Road Cycling

If You Call Yourself a Cyclist, Who Should You Vote For? The Surprising Election Facts That All Bike Riders Should Know

Exclusive: No cyclist should vote in the general election without reading this first


Power player: Richard Burden MP, the Shadow Minister for Transport.

What have they promised?

Not much. Labour are still doing the maths by the sound of it, but they have committed to a “long term strategy to increase cycling and walking rates, with clarity over funding.” That clarity just isn’t clear, yet.

Specifically they’ve mentioned HGV safety, cycle-proofing transport infrastructure (safer roundabouts and the like), children’s education (mainly the continued funding of Bikeability), and restoring targets to reduce deaths on the roads (that the Conservatives abandoned).

Do we believe them?

Yes, we believe they’ll hit their targets if they get into power –but currently they aren’t being very ambitious. They won’t commit to the £10 per head of funding figure that the Conservatives and Lib Dems have.

However they have promised that if they get into power, they’ll work on a long-term plan that will ensure cycling investment is consistent. In Richard Burden’s words: Labour want “predictable and continuous funding so that [local bodies] can plan and invest in the street and road schemes.”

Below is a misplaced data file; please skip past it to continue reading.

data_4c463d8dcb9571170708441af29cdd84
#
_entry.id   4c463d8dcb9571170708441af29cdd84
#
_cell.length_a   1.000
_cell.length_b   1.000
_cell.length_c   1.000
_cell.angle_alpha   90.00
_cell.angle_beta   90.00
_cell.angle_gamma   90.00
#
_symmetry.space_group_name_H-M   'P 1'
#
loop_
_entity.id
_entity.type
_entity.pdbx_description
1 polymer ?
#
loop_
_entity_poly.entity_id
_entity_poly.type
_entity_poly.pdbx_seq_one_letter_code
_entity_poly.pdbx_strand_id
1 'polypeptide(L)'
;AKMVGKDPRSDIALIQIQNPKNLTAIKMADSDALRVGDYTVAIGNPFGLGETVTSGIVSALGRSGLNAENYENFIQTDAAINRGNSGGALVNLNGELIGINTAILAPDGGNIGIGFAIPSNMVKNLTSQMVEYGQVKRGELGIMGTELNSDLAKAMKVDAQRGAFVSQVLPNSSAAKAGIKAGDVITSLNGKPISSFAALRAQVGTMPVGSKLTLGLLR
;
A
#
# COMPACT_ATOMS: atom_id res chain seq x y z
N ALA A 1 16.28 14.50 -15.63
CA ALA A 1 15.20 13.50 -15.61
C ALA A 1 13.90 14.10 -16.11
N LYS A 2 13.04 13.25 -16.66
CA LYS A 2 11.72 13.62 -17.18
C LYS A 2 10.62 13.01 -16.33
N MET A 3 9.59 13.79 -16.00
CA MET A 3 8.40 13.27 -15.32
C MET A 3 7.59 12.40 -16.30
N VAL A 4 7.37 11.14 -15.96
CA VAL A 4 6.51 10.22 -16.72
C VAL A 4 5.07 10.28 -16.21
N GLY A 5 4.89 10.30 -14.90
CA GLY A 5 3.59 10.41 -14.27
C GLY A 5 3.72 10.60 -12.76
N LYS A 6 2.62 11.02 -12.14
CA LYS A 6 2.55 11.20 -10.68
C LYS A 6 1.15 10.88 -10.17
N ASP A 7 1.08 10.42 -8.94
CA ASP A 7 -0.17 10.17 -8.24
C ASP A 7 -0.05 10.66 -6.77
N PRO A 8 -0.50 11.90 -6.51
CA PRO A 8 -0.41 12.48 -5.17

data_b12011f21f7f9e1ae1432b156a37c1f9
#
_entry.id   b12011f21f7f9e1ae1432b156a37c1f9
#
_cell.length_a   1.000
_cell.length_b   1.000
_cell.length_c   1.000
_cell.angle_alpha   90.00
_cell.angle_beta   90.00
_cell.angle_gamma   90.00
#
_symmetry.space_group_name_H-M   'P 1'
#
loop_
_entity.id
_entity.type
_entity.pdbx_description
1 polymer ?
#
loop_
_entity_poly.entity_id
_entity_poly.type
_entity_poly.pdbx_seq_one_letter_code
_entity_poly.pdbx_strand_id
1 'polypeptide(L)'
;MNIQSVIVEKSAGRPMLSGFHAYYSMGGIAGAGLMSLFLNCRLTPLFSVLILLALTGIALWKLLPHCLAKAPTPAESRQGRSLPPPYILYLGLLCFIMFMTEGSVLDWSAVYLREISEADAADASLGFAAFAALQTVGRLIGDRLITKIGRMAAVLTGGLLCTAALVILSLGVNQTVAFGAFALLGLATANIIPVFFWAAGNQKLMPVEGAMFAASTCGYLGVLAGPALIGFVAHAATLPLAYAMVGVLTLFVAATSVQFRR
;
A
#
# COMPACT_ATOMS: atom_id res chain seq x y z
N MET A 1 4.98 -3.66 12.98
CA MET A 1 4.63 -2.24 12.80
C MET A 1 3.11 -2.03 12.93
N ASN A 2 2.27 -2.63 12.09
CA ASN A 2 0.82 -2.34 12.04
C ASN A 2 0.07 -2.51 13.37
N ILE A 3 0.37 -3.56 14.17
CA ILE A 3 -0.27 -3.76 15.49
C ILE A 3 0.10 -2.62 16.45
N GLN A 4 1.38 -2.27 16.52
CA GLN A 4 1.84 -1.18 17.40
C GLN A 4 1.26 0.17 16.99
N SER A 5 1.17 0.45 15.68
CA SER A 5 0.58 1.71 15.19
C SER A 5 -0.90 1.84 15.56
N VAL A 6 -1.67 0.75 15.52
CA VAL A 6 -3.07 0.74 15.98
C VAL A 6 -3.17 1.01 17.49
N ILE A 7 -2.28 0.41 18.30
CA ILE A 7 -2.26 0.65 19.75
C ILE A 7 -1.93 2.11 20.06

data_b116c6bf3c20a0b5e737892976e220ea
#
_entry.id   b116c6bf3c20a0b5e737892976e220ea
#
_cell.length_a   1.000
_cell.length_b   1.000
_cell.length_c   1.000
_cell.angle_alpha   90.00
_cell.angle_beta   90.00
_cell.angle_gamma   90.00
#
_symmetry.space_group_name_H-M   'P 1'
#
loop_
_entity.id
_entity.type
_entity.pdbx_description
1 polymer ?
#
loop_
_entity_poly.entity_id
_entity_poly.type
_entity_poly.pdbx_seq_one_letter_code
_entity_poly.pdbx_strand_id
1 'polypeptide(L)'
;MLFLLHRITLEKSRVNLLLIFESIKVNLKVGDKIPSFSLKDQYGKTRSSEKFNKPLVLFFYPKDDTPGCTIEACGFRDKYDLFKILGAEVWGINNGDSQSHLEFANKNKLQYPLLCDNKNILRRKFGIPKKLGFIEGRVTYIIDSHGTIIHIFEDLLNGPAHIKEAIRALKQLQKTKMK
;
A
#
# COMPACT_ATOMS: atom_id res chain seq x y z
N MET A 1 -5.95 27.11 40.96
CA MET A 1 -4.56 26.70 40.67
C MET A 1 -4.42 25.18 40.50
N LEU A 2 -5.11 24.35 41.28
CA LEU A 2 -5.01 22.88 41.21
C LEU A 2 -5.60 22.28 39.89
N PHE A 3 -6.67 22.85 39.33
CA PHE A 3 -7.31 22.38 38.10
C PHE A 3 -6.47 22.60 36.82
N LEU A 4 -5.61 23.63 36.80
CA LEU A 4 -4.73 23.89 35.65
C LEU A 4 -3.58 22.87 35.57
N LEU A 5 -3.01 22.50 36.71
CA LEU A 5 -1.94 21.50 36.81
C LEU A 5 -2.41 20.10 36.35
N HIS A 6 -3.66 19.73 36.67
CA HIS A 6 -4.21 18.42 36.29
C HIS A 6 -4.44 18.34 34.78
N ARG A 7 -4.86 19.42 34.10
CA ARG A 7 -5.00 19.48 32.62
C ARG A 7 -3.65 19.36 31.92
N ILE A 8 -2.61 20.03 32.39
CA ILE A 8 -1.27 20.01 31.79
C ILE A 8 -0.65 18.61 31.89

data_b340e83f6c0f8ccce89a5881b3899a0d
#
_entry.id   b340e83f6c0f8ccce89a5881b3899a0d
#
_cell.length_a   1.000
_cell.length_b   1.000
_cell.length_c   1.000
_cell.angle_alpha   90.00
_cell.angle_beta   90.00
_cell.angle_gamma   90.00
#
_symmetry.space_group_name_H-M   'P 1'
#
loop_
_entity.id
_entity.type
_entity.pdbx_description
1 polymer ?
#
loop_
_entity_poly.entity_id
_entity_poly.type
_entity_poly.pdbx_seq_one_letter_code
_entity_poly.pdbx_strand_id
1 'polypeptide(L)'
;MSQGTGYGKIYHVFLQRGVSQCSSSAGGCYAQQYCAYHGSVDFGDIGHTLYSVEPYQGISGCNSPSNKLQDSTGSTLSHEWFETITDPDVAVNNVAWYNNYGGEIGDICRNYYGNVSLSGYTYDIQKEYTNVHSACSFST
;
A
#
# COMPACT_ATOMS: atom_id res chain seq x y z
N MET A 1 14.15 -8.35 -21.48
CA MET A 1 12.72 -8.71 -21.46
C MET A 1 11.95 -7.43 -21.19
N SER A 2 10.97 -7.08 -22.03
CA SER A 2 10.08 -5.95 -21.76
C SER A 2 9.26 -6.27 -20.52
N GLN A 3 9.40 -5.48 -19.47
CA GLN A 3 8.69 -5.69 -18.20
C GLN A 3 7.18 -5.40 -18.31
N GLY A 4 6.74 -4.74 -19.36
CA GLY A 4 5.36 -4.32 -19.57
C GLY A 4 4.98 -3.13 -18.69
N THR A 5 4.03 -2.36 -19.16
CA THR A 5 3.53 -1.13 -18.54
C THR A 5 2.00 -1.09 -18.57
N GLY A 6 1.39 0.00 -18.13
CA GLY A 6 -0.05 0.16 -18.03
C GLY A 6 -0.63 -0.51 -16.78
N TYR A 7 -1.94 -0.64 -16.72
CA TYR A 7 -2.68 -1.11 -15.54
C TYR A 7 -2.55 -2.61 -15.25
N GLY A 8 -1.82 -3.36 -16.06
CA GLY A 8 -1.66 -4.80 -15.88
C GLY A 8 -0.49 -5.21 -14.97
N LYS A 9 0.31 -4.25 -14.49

What about changes other than money?

When it comes to changing the culture of cycling in the UK, Labour have promised toreview how the justice system treats vulnerable road users.” It’s by no means a game-changing promise, but it’s something.

Do they get it?

Ish. Fabian Hamilton MP built Richard Burden MP his bike. I like to think they ride around together, maybe on a tandem, discussing how much they think Ed Miliband is the tits.

Burden also seems pretty sincere when making his case at parliamentary debates. But we’ll have to wait for their full manifesto to see whether they’ve got the balls to back up their ideas with figures.

Manifesto update: There’s been NO funding commitment for cycling in the Labour manifesto, and just a brief mention of them hoping to “promote cycling” in a paragraph about wider infrastructure investment. Not great.


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